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Firefox Bug Threatens to Disclose Information

Mozilla's Chief of Security, on January 22, 2008, confirmed the presence of vulnerability in Firefox that attackers could exploit to launch a thorough assault.

According to Window Snyder, Chief Security Officer at Mozilla Corp, the flaw resides in the chrome protocol of the browser. She said this after the vulnerability got reported and a proof-of-concept exploit was publicly posted. ComputerWorld published this in news on January 23, 2008. 'Chrome' is a term Firefox uses for the user interface of the browser.

On security blog website of Mozilla, Snyder wrote that for a chrome package that is flat instead of being in a jar, the traversal directory facilitates the escape of the extensions directory along with reading files on the disk in a known location. In this way, many functions could be added on to the package. ZDNet published this in news on January 23, 2008.

Snyder further wrote that an attacking page that is visited is capable of loading scripts, stylesheets or images from predictable regions of the computer disk. Attackers, with this method, could determine the existence of files that could reveal information regarding which software was installed. Then that information could be utilized to prepare the computer for another type of attack.

While Mozilla at present rated this vulnerability as less severe, some add-ons or extensions like Greasemonkey and Download Statusbar might save information in JavaScript-written files, which an attacker could successfully retrieve. In order not to allow this exploitation, Mozilla has released updated versions of the extensions.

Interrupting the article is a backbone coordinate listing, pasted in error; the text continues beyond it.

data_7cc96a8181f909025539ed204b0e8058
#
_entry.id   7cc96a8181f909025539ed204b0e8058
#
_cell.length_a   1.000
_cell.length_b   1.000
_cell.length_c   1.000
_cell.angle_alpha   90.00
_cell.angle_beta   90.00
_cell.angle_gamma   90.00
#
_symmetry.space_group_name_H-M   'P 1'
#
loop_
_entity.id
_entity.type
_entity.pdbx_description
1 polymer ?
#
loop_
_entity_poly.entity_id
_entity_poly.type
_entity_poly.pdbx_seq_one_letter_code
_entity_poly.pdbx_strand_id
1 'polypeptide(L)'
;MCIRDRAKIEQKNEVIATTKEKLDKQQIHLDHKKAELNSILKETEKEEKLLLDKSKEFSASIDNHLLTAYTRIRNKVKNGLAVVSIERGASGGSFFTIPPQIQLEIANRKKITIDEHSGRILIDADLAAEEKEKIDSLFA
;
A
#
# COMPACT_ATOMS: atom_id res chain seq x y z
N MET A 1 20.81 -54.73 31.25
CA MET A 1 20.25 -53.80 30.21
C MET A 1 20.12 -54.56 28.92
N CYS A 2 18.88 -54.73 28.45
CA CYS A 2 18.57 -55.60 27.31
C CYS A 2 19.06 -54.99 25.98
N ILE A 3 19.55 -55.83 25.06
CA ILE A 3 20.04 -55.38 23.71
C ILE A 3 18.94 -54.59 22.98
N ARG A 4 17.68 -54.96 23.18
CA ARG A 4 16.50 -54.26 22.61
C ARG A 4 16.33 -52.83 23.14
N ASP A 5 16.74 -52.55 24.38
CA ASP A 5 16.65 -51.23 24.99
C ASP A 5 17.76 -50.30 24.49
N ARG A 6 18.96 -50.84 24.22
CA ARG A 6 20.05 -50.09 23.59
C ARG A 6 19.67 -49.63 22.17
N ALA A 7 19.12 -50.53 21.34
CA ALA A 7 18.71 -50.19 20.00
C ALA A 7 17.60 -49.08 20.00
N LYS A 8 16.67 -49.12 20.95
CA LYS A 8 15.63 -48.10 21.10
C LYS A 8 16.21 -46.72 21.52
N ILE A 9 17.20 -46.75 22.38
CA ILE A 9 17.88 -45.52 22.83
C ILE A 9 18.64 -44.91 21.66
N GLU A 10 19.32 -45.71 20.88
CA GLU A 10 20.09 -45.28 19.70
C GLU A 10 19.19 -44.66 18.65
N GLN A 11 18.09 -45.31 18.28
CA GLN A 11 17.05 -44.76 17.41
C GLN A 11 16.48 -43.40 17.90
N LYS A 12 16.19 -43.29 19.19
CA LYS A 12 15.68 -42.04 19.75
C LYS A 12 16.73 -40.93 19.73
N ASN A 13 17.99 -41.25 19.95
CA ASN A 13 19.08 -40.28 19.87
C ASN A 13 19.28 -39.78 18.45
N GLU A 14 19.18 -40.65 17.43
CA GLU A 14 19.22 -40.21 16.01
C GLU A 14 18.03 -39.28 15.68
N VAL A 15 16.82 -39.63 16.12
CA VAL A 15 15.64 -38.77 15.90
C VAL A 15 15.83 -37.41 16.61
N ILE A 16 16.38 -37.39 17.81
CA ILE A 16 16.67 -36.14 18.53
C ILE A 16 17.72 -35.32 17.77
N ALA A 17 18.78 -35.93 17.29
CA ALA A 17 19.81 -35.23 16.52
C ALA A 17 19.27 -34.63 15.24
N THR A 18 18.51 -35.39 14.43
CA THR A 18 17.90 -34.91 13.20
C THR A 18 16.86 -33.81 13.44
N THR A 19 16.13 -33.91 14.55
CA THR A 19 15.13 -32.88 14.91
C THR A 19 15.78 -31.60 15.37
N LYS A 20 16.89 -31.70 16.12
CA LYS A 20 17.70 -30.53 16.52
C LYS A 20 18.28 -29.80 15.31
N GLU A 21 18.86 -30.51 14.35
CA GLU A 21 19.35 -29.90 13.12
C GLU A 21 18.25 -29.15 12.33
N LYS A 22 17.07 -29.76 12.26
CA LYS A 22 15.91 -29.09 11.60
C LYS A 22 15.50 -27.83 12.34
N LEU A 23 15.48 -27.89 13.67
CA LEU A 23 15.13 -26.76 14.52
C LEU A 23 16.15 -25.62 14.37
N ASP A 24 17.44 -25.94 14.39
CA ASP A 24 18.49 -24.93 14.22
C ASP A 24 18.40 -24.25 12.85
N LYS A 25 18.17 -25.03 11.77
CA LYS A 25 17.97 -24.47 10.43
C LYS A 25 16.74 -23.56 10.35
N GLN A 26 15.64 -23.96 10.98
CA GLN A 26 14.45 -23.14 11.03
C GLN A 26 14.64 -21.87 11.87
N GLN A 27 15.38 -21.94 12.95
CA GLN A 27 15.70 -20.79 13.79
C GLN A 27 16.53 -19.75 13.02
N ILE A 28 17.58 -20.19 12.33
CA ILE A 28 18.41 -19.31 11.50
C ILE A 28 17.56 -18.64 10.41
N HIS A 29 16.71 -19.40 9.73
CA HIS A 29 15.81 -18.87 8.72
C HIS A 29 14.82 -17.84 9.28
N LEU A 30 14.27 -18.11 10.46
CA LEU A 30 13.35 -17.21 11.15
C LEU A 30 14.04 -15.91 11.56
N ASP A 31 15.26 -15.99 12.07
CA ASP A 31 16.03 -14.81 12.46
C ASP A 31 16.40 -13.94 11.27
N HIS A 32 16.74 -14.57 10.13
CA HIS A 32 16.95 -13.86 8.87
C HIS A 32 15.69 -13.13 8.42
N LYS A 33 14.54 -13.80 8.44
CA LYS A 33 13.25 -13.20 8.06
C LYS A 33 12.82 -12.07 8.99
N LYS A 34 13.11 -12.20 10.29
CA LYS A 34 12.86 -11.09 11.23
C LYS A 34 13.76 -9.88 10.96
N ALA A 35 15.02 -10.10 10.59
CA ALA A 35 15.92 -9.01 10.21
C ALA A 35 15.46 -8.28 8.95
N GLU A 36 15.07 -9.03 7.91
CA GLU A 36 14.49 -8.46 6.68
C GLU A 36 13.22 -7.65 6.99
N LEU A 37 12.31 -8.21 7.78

Talking on Bugzilla, Devon Jensen said that he recently issued a JARed edition of Download Statusbar 0.9.5.3. ComputerWorld published this.

Meanwhile, users of Firefox could install one other add-on, the widely used NoScript extension that traps exploits irrespective of the extension installed or updated.

Albeit Snyder regarded the bug threat with low importance, researcher Gerry Eisenhauer who exposed the vulnerability commented the threat could be even severe, reported ComputerWorld on January 23, 2008.

Eisenhauer said that the threat from the bug appears interesting with bigger potential. However, right now it was only one of information disclosure, he said through a write-up on January 19, 2008.

Related article: Firefox Gets Vulnerable With JavaScript

» SPAMfighter News - 04-02-2008

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